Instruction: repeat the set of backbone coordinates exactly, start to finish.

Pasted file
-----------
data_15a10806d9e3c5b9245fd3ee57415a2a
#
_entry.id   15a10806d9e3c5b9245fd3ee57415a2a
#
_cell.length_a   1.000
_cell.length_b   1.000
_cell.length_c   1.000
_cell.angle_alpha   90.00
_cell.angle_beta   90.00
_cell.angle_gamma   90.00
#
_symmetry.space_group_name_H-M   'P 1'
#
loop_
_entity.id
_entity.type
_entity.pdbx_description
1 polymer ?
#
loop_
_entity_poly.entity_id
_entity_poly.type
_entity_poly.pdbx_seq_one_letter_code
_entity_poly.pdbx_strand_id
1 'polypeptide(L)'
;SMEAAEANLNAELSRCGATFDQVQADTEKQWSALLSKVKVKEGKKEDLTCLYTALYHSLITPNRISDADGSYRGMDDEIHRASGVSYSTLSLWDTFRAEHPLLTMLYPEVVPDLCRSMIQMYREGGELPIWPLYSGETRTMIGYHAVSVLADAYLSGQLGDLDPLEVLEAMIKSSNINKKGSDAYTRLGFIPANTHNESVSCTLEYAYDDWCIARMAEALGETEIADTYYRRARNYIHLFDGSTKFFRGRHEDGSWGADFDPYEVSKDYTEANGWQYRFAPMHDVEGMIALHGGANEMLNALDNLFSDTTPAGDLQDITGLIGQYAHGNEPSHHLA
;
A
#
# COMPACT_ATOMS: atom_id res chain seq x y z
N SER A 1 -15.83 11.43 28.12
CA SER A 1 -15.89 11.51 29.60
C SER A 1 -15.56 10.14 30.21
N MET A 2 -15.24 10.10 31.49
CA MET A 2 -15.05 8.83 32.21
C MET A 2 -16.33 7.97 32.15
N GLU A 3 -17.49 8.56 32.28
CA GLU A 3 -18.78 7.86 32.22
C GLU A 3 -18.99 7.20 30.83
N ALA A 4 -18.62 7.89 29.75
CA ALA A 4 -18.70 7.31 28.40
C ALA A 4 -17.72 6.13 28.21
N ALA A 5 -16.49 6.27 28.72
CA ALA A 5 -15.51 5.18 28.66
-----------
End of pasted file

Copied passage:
data_15a10806d9e3c5b9245fd3ee57415a2a
#
_entry.id   15a10806d9e3c5b9245fd3ee57415a2a
#
_cell.length_a   1.000
_cell.length_b   1.000
_cell.length_c   1.000
_cell.angle_alpha   90.00
_cell.angle_beta   90.00
_cell.angle_gamma   90.00
#
_symmetry.space_group_name_H-M   'P 1'
#
loop_
_entity.id
_entity.type
_entity.pdbx_description
1 polymer ?
#
loop_
_entity_poly.entity_id
_entity_poly.type
_entity_poly.pdbx_seq_one_letter_code
_entity_poly.pdbx_strand_id
1 'polypeptide(L)'
;SMEAAEANLNAELSRCGATFDQVQADTEKQWSALLSKVKVKEGKKEDLTCLYTALYHSLITPNRISDADGSYRGMDDEIHRASGVSYSTLSLWDTFRAEHPLLTMLYPEVVPDLCRSMIQMYREGGELPIWPLYSGETRTMIGYHAVSVLADAYLSGQLGDLDPLEVLEAMIKSSNINKKGSDAYTRLGFIPANTHNESVSCTLEYAYDDWCIARMAEALGETEIADTYYRRARNYIHLFDGSTKFFRGRHEDGSWGADFDPYEVSKDYTEANGWQYRFAPMHDVEGMIALHGGANEMLNALDNLFSDTTPAGDLQDITGLIGQYAHGNEPSHHLA
;
A
#
# COMPACT_ATOMS: atom_id res chain seq x y z
N SER A 1 -15.83 11.43 28.12
CA SER A 1 -15.89 11.51 29.60
C SER A 1 -15.56 10.14 30.21
N MET A 2 -15.24 10.10 31.49
CA MET A 2 -15.05 8.83 32.21
C MET A 2 -16.33 7.97 32.15
N GLU A 3 -17.49 8.56 32.28
CA GLU A 3 -18.78 7.86 32.22
C GLU A 3 -18.99 7.20 30.83
N ALA A 4 -18.62 7.89 29.75
CA ALA A 4 -18.70 7.31 28.40
C ALA A 4 -17.72 6.13 28.21
N ALA A 5 -16.49 6.27 28.72
CA ALA A 5 -15.51 5.18 28.66